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Google Ad Network Changing Rules for Google Adwords

Google is changing the rules of engagement when it comes to Google Adwords. Since February Google had explored on the removal of the "minimum bid" for Google Adwords. This means that the competition for Google Adwords on key phrases and words may mean that everyone can bid regardless of the starting bid but still the highest bidder wins.

Unlike before were the ability to bid is based on your Google Quality Score and the bid, the bidding will still be based on that but Adwords will not calculate the quality score in real time, as the searcher is searching.

According to Google,“AdWords will use the most accurate, specific, and up-to-date performance information when determining whether an ad should be displayed,”. “Your ads will be more likely to show when they’re relevant and less likely to show when they’re not. This means that Google users are apt to see better ads while you, as an advertiser, should receive leads which are more highly qualified,” Google added.

This changes the fact the only the highest bidder can land on the first page of a website because now while bidding you will be given a price which is calculated for you if you want to land on the sites first page. This gives credit to high budget advertisers who wants to really make the process of Google advertising faster.

One feature though that some advertisers might find inappropriate is the new Automatic Matching of Google Adwords. Meaning if an advertiser has surplus budget in his account, Google will make an automatic matching of what the advertiser wants and what is being searched. Google will in turn charge your account surplus for this feature. This is good for Google since it has the potential of increasing their revenue but might not be practical to most.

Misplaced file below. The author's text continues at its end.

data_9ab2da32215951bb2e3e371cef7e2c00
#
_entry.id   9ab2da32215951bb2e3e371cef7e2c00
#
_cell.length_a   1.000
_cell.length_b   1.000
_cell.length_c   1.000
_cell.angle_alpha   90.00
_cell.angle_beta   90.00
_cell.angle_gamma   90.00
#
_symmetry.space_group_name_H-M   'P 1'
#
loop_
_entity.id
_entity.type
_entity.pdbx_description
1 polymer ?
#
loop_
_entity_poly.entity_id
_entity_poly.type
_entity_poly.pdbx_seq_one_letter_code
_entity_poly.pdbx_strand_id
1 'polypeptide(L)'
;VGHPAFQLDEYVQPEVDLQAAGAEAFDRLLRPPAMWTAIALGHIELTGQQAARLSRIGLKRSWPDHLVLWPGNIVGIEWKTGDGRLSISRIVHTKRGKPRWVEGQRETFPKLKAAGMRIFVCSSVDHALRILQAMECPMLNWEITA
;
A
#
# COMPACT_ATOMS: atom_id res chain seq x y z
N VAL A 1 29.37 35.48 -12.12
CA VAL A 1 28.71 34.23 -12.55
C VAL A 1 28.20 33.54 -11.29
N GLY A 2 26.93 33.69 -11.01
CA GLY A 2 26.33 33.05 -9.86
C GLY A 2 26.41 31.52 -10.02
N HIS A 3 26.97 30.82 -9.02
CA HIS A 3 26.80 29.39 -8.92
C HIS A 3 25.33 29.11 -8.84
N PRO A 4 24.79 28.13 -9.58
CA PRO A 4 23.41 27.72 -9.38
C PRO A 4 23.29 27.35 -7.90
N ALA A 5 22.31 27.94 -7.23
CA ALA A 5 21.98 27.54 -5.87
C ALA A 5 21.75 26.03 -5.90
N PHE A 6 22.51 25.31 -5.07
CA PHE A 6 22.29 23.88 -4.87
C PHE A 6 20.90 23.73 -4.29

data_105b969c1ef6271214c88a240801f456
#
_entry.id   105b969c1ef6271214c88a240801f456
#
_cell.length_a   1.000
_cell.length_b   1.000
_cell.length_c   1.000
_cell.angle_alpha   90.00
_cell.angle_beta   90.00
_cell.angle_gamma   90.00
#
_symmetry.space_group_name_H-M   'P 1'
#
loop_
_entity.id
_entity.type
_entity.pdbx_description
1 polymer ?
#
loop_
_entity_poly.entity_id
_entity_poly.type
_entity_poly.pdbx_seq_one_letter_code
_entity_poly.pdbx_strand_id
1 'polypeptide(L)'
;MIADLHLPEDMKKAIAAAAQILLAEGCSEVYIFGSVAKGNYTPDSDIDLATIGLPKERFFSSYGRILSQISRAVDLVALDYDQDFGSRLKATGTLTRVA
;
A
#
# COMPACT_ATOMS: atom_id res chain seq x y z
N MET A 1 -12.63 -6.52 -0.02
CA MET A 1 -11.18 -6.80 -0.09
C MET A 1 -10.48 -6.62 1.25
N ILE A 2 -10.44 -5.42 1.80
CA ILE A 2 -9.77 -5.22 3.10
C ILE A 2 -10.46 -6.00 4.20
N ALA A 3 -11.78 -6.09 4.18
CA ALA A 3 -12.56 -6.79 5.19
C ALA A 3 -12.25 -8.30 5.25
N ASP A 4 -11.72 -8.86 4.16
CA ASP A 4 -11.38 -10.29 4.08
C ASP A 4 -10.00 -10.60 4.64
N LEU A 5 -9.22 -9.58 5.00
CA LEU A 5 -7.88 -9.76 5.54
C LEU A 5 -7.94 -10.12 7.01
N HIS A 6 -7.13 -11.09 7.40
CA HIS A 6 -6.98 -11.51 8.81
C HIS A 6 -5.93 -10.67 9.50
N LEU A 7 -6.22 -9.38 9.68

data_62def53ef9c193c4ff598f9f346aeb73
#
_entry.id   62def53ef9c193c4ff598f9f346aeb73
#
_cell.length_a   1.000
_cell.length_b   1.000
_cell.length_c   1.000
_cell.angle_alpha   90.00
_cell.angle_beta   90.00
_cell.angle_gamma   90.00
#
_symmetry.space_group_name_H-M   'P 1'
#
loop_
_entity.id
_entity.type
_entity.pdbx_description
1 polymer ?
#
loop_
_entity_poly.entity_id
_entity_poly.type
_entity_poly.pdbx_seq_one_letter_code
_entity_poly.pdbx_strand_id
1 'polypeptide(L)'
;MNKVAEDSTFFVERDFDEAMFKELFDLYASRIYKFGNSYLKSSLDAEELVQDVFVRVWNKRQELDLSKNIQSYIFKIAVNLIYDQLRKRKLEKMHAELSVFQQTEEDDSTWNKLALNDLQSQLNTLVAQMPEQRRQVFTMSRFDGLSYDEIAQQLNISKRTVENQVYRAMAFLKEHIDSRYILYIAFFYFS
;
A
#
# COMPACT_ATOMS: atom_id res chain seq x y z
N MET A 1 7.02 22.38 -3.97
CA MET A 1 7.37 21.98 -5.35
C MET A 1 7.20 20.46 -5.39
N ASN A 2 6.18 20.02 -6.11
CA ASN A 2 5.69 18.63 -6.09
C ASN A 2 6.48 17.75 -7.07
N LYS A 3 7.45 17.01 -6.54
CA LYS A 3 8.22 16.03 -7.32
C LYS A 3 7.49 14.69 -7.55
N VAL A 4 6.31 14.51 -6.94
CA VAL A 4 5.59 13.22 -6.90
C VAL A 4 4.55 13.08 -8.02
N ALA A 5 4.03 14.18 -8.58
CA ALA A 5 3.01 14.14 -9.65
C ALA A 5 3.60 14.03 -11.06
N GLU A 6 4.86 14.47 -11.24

The case for example of seasoned advertiser, Jim Gilbert who had been one of the victims of Google's Automated Adwords matching. His original bid was for a 100% match for "wedding table decorations." This is called a “phrase match,” meaning he only wanted an ad placed if someone searched on all three of those words, in that order. However since his account is not moving very frequently Google Automatch his keywords. From that single phrase the automated matcher placed bids on searches including “wedding table decor,” “decorations for wedding tables,” “wedding cake table decorations,” and “wedding table ideas.”

The above search matches are still somewhat relevant to Jim's business and original phrase. However, what about the following placements, But many more did not, including “party table numbers,” “chocolate wedding favors,” “chocolate lollipops,” “Hersheys,” “wedding flowers,” “wedding flowers,” and “wedding gowns.” What happened? Jim spent a whooping 600 per cent more in his spending for Google Ads. That is a good news for Google and a bad one for Jim.

Te way you might be seeing it is that Google is expanding it's income base. This is because Google had seen a decline in advertising revenue during the first two quarters of 2010 and it is experimenting on new ways to make those dollars pour in for Google.

Both of the Adwords restructuring and the automatic matching are designed to earn more money from Google. However, the question is are they really helpful or are they intruding in some way?

For more discussion about this Google Adwords Changes, please visit the Geek Blog.

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